New Alliances, New Trade Deals, And The Biggest Carrier Strike Group Deployment In Decades
HMS Prince of Wales and HMS Queen Elizabeth.
Global Britain continues to make a splash around the World.
In the build-up to the EU Referendum and in the ensuing years of the Remainer and EU rear-guard action to overturn democracy, Brexiteers were regularly told they were ‘Little Englanders’. The United Kingdom was too small to survive on its own without being part of the EU empire, Remainers said.
Brexiteers were dismissed when they pointed out that the UK is the fifth-largest economy in the World, one of only five permanent members of the UN Security Council, a nuclear power, a member of the G7, a founder member of the World Trade Organisation, and that Her Majesty the Queen is the Head of the Commonwealth of 54 nations spanning the globe
In contrast to the more insular, EU-centric Remainers, Brexiteers saw the opportunities for a revitalised United Kingdom once again to play a significant role on the global stage to help to maintain the international rules-based order. In this article, I look at just one aspect of this: the first deployment in many years of a UK-led Carrier Strike Group to the other side of the world.
In a statement released by the Government on Tuesday, the Foreign Secretary, Liz Truss, said
“The UK is committed to strengthening our ties across the Indo-Pacific and the deployment of the UK Carrier Strike Group demonstrates our commitment to the region, and our desire to build deeper economic, diplomatic and security partnerships.
“By visiting, working and exercising alongside our partners we are standing up for our mutual interests, supporting regional stability, boosting our ties and promoting new trading opportunities.”
- The Rt Hon Liz Truss MP, Foreign Secretary, Tues 05 Oct 2021
Having been International Trade Secretary, Ms Truss knows that the countries with whom the UK is showing solidarity come from the fastest-growing economic region in the world. As Trade Secretary she negotiated with many of these, and in June 2021 the Trans-Pacific Partnership (CPTPP) agreed to begin accession talks with the UK.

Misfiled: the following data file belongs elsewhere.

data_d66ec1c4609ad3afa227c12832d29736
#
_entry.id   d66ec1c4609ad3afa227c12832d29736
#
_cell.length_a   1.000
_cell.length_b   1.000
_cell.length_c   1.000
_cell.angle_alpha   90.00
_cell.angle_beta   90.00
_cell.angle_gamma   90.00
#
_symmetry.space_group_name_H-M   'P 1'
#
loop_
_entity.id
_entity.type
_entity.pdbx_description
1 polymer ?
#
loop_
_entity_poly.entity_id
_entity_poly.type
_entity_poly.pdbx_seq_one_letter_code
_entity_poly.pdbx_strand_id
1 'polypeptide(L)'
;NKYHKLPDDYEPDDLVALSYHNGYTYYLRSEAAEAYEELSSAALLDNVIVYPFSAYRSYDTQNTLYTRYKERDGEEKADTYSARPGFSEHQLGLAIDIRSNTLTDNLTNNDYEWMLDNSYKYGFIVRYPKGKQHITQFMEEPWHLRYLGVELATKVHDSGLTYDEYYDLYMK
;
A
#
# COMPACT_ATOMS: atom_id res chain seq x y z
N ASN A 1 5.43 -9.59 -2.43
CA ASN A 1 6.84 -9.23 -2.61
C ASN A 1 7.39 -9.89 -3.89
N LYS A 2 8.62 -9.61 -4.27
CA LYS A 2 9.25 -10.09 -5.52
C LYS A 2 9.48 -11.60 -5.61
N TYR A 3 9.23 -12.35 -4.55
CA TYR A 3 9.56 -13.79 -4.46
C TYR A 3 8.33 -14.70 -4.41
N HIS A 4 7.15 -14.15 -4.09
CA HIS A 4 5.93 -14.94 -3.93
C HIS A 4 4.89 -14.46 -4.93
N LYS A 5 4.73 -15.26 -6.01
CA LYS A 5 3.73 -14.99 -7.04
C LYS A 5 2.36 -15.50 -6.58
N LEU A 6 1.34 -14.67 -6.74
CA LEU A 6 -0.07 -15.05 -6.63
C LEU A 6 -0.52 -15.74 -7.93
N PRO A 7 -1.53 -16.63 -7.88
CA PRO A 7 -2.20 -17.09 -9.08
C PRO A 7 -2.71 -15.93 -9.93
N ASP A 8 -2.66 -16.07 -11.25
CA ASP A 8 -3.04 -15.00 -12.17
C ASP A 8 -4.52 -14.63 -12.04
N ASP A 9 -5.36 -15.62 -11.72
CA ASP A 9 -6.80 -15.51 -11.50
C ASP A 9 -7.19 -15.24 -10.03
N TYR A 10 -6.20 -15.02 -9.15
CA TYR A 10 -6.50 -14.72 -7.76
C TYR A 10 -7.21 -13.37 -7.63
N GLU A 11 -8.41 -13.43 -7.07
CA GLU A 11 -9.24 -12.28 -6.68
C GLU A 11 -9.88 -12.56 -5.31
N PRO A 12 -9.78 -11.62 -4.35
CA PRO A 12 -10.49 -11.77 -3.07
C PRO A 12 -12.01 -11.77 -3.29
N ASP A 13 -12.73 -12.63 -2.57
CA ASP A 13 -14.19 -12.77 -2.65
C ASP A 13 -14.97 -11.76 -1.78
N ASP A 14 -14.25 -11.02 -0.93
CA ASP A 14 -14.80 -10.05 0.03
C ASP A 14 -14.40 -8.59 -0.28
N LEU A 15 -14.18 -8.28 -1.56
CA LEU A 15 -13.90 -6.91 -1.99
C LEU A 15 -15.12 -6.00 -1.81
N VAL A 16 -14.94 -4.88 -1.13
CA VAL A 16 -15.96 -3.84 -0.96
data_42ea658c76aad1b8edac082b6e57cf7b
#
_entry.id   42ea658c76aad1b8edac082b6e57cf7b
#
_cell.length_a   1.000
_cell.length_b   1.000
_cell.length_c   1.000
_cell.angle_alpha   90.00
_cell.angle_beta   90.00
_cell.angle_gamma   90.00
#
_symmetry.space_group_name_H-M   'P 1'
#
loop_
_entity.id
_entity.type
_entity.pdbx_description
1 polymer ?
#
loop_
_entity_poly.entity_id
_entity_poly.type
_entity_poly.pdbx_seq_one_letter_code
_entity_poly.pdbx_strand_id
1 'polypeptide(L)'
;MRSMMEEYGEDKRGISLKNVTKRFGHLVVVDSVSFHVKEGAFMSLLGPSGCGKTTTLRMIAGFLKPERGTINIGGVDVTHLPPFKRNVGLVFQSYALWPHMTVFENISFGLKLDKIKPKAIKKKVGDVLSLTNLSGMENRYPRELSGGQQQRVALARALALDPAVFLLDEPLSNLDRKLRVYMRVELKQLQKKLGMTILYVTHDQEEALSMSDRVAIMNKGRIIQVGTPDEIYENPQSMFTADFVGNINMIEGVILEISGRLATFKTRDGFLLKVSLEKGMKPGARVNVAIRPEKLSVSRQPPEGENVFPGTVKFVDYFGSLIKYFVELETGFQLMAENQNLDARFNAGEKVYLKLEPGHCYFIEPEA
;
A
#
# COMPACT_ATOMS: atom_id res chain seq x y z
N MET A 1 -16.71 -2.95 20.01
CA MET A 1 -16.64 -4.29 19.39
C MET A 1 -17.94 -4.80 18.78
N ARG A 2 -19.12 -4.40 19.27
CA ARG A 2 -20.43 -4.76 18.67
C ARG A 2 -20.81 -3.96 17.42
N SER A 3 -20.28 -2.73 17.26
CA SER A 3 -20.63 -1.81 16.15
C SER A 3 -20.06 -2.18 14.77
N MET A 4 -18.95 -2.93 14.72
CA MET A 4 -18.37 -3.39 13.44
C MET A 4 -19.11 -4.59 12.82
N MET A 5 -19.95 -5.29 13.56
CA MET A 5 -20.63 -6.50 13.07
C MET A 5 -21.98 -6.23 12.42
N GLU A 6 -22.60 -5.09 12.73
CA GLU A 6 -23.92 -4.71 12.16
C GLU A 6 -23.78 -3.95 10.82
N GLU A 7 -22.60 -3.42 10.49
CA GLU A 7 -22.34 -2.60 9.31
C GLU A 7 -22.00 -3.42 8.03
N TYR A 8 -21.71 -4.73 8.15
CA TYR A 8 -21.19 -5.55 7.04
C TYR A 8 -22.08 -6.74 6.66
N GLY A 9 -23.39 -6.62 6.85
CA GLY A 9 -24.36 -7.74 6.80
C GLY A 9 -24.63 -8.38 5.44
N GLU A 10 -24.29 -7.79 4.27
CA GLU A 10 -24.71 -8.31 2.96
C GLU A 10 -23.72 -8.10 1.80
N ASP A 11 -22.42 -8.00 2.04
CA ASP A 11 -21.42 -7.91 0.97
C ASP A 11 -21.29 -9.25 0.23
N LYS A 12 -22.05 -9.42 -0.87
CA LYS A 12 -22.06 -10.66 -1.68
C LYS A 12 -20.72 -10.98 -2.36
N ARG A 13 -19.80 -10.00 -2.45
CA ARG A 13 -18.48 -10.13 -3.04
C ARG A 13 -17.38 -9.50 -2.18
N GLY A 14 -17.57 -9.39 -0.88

16 acres of sovereign British territory which even the EU can’t touch
The United Kingdom now has two new, state-of-the-art aircraft carriers, in HMS Queen Elizabeth and HMS Prince of Wales. With each of them having top decks of around eight acres, they are akin to self-powered islands of British sovereign territory, capable of being deployed anywhere in the world.
In practice, they will alternate the responsibilities with only one carrier group operational at a time, but in my main picture above they are shown together for the first time in May of this year.
AS Commodore Steve Moorhouse, Commander UK Carrier Strike Group said:
“Having previously commanded both HMS Queen Elizabeth and HMS Prince of Wales, it was hugely exciting to be present as the two met at sea for the first time.
I know that sense of pride and accomplishment is shared by thousands of others, military and civilian, who have contributed to the Royal Navy’s carrier renaissance over the past decade or more.
The strategic significance is profound. Building one aircraft carrier is a sign of national ambition. But building two — and operating them simultaneously — is a sign of serious national intent. It means Britain has a continuous carrier strike capability, with one vessel always ready to respond to global events at short notice.
Few other navies can do that. Britain is back in the front rank of maritime powers.”
Defence Secretary Ben Wallace said:
“The UK Carrier Strike Group is a great symbol of collaboration, both across the Armed Forces and our industry partners. Sailing together through a number of different environments, the partnership will uphold British values and international order.